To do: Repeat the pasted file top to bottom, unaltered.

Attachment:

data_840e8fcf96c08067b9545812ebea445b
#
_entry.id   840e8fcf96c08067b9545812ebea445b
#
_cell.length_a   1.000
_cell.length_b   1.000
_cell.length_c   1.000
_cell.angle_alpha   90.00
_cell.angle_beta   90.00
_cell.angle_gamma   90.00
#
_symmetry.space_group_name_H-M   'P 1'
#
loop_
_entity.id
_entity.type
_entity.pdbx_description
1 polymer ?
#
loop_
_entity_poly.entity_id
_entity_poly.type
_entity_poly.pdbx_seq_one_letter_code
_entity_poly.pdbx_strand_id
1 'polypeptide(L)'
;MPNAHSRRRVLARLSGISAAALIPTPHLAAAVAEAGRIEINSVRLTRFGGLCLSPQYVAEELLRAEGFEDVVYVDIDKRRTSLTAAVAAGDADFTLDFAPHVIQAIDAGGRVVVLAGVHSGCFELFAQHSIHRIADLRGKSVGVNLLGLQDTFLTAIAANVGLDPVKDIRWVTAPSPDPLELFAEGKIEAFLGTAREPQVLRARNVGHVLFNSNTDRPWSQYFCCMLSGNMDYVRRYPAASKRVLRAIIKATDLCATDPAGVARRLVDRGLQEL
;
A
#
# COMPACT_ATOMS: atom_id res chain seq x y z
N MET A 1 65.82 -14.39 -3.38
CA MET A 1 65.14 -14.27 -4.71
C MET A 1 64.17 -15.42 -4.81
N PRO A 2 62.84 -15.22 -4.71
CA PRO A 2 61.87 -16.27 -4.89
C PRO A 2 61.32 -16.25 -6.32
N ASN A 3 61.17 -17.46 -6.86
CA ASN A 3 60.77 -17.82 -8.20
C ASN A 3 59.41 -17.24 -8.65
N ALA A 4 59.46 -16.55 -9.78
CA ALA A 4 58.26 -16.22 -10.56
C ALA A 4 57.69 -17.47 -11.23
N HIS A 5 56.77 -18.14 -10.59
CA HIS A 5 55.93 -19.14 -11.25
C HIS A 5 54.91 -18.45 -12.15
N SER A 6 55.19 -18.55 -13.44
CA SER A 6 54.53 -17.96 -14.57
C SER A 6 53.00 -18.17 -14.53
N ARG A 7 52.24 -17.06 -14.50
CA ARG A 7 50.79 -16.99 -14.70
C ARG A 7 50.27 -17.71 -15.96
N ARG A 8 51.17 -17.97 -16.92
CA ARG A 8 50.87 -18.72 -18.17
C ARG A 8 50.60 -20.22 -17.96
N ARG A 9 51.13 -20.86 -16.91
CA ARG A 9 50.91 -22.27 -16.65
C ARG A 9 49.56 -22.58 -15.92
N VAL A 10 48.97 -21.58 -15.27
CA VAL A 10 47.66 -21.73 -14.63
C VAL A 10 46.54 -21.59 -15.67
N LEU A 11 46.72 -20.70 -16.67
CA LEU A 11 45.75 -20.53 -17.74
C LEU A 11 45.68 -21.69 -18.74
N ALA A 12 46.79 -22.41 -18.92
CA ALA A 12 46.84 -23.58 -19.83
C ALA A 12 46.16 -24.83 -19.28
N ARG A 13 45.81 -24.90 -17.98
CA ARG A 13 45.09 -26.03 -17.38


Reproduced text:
data_840e8fcf96c08067b9545812ebea445b
#
_entry.id   840e8fcf96c08067b9545812ebea445b
#
_cell.length_a   1.000
_cell.length_b   1.000
_cell.length_c   1.000
_cell.angle_alpha   90.00
_cell.angle_beta   90.00
_cell.angle_gamma   90.00
#
_symmetry.space_group_name_H-M   'P 1'
#
loop_
_entity.id
_entity.type
_entity.pdbx_description
1 polymer ?
#
loop_
_entity_poly.entity_id
_entity_poly.type
_entity_poly.pdbx_seq_one_letter_code
_entity_poly.pdbx_strand_id
1 'polypeptide(L)'
;MPNAHSRRRVLARLSGISAAALIPTPHLAAAVAEAGRIEINSVRLTRFGGLCLSPQYVAEELLRAEGFEDVVYVDIDKRRTSLTAAVAAGDADFTLDFAPHVIQAIDAGGRVVVLAGVHSGCFELFAQHSIHRIADLRGKSVGVNLLGLQDTFLTAIAANVGLDPVKDIRWVTAPSPDPLELFAEGKIEAFLGTAREPQVLRARNVGHVLFNSNTDRPWSQYFCCMLSGNMDYVRRYPAASKRVLRAIIKATDLCATDPAGVARRLVDRGLQEL
;
A
#
# COMPACT_ATOMS: atom_id res chain seq x y z
N MET A 1 65.82 -14.39 -3.38
CA MET A 1 65.14 -14.27 -4.71
C MET A 1 64.17 -15.42 -4.81
N PRO A 2 62.84 -15.22 -4.71
CA PRO A 2 61.87 -16.27 -4.89
C PRO A 2 61.32 -16.25 -6.32
N ASN A 3 61.17 -17.46 -6.86
CA ASN A 3 60.77 -17.82 -8.20
C ASN A 3 59.41 -17.24 -8.65
N ALA A 4 59.46 -16.55 -9.78
CA ALA A 4 58.26 -16.22 -10.56
C ALA A 4 57.69 -17.47 -11.23
N HIS A 5 56.77 -18.14 -10.59
CA HIS A 5 55.93 -19.14 -11.25
C HIS A 5 54.91 -18.45 -12.15
N SER A 6 55.19 -18.55 -13.44
CA SER A 6 54.53 -17.96 -14.57
C SER A 6 53.00 -18.17 -14.53
N ARG A 7 52.24 -17.06 -14.50
CA ARG A 7 50.79 -16.99 -14.70
C ARG A 7 50.27 -17.71 -15.96
N ARG A 8 51.17 -17.97 -16.92
CA ARG A 8 50.87 -18.72 -18.17
C ARG A 8 50.60 -20.22 -17.96
N ARG A 9 51.13 -20.86 -16.91
CA ARG A 9 50.91 -22.27 -16.65
C ARG A 9 49.56 -22.58 -15.92
N VAL A 10 48.97 -21.58 -15.27
CA VAL A 10 47.66 -21.73 -14.63
C VAL A 10 46.54 -21.59 -15.67
N LEU A 11 46.72 -20.70 -16.67
CA LEU A 11 45.75 -20.53 -17.74
C LEU A 11 45.68 -21.69 -18.74
N ALA A 12 46.79 -22.41 -18.92
CA ALA A 12 46.84 -23.58 -19.83
C ALA A 12 46.16 -24.83 -19.28
N ARG A 13 45.81 -24.90 -17.98
CA ARG A 13 45.09 -26.03 -17.38